Student Records and Information

Family Education Rights & Privacy Act (FERPA)

Student records are collected and confidentially maintained at the student’s school of attendance to promote the instruction, guidance, and education of the student.  The RSU 64 Board of Directors’ policy, which outlines the manner in which student records are maintained and supervised, can be obtained at any of the RSU 64 school offices or at the Office of the Superintendent of Schools.

Parents of students and eligible students have the following rights with respect to their records:

  • Inspect and review all of their records for accuracy.

  • Seek correction of an educational record through amendment.

  • Provide written consent before the release of any personally identifiable information is made to an unauthorized party.

  • Appeal any records decision by requesting a hearing.

  • File a complaint for failure to comply with policy provisions or with rights guaranteed under FERPA (20 USC, Sec., 1232g).

A full notification of rights under FERPA (enacted November 21, 1996) will be sent home with your child in early September.

Parents May Opt Out of Participation in Surveys and Release of Student Information

Military & College Recruiting Under The No Child Left Behind Law:  All school systems that receive Federal funds must now provide, upon request by military recruiters or institutions of higher education, access to secondary school student names, addresses and telephone listings, unless the parents have told the school not to release the student information except with specific parental consent.  Parents of high school students should complete a form that will allow the school not to release said information if that is their wish.  High school students will bring forms home during the first week of school.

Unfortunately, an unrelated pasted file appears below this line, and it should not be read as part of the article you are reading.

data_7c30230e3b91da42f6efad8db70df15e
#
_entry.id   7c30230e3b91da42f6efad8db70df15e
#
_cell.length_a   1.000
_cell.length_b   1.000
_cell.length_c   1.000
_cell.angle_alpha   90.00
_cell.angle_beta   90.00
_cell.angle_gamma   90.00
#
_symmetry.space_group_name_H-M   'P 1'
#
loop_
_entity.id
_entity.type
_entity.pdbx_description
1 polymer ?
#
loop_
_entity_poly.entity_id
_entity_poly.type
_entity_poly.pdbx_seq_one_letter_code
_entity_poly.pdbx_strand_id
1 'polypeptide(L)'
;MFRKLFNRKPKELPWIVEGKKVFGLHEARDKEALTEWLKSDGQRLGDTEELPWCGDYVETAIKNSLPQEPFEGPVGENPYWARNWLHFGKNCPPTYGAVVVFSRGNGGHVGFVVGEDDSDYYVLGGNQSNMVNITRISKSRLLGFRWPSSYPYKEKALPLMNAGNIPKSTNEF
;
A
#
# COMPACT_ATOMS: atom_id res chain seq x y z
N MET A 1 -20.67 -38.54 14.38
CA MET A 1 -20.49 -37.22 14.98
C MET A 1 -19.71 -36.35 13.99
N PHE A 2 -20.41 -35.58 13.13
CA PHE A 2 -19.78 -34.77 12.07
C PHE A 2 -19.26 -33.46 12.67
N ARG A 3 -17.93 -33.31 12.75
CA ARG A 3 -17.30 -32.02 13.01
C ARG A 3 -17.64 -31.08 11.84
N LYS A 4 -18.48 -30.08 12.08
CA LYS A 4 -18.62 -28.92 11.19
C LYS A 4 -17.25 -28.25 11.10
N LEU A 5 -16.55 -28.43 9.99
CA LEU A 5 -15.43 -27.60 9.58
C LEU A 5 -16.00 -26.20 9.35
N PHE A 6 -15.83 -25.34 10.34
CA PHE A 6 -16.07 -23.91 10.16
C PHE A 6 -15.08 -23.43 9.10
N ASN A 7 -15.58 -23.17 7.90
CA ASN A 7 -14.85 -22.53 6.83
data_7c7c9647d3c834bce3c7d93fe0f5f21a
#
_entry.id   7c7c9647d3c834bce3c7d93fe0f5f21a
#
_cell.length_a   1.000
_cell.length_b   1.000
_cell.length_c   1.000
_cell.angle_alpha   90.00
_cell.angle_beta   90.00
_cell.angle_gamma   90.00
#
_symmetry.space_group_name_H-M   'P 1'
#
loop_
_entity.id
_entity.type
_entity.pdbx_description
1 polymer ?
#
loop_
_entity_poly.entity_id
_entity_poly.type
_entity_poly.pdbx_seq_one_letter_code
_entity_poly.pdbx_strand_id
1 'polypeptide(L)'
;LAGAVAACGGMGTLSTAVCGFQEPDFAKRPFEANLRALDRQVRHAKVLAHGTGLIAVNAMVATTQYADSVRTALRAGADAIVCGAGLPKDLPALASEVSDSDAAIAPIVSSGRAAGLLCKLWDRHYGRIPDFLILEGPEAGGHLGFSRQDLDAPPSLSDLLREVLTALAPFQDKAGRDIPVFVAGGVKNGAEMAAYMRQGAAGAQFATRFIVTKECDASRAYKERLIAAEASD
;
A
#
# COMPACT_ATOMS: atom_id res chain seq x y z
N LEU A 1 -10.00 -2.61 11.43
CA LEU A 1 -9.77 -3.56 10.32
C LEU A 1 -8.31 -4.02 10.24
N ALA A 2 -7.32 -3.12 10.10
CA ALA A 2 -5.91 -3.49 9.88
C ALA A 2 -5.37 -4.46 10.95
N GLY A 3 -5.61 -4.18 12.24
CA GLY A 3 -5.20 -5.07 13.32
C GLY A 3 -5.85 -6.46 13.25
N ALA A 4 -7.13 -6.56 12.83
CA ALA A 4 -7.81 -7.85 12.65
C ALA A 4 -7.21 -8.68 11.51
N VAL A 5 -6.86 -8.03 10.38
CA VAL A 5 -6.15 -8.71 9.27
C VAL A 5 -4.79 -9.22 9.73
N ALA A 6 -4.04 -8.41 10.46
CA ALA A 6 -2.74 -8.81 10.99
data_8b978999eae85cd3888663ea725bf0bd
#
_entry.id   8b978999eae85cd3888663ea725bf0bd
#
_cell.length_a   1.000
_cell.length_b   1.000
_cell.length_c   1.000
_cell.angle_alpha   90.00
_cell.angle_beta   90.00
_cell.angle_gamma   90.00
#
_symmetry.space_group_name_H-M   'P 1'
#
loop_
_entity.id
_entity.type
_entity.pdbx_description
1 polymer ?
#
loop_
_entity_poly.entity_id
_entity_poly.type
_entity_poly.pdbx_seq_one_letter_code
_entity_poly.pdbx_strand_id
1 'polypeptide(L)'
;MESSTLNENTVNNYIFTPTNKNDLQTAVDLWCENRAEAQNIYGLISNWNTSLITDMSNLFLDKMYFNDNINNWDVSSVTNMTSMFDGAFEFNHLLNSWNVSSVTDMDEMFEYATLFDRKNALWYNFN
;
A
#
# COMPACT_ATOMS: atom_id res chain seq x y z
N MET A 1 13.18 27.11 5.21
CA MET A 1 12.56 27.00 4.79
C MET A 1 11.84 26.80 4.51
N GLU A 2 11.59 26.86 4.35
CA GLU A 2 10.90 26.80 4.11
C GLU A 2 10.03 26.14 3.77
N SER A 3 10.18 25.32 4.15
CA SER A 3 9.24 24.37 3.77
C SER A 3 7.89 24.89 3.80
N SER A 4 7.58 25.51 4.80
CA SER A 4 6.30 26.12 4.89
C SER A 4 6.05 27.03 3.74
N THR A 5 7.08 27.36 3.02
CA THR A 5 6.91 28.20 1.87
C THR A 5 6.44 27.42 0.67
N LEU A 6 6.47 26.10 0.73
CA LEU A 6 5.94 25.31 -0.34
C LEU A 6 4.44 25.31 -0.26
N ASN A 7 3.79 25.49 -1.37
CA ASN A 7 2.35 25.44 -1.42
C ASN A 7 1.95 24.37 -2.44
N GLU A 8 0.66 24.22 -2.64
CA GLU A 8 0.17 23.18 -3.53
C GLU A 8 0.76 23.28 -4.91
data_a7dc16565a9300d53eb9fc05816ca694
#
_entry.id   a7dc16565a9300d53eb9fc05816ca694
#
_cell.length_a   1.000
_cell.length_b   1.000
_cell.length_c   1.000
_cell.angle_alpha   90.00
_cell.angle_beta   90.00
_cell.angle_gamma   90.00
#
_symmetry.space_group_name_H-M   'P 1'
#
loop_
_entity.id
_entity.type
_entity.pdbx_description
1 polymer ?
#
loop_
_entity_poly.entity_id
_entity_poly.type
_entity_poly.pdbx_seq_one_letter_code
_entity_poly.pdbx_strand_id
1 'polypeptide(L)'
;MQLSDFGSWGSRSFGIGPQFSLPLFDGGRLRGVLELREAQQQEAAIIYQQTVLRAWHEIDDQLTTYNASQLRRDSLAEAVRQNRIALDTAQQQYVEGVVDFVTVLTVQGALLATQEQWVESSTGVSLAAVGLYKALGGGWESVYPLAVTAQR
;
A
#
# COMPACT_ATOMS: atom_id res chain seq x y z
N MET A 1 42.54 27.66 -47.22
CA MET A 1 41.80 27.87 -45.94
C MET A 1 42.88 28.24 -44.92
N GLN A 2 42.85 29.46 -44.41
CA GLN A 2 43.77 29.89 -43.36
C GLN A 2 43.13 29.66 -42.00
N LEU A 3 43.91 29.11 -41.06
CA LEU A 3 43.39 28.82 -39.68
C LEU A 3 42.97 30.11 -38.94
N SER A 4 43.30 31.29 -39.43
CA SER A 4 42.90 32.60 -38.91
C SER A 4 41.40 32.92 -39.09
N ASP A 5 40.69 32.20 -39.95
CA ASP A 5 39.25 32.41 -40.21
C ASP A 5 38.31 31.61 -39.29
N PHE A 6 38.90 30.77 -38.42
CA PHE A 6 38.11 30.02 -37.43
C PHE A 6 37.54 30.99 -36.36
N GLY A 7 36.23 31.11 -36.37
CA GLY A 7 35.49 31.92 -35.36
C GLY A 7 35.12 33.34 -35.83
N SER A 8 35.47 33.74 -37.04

Privacy Rights Expanded:  The No Child Left Behind Act also amends the Hatch amendment to include “religious beliefs” as a topic forbidden in survey questions without parental consent.  Prohibited survey questions:

  1. Political affiliations or beliefs of students or parents;

  2. Mental or psychological problems of student or family;

  3. Sex behavior or attitudes;

  4. Illegal, anti-social, self-incriminating or demeaning behavior;

  5. Critical appraisals of any close family relation;

  6. Legally recognized privileged relationships (doctor, lawyer, minister, physician….);

  7. Religious practice, beliefs of self or family; and

  8. Income (other than required by law to determine eligibility for a specific program; i.e., National School Lunch Program).

The law also requires that schools develop and adopt policies.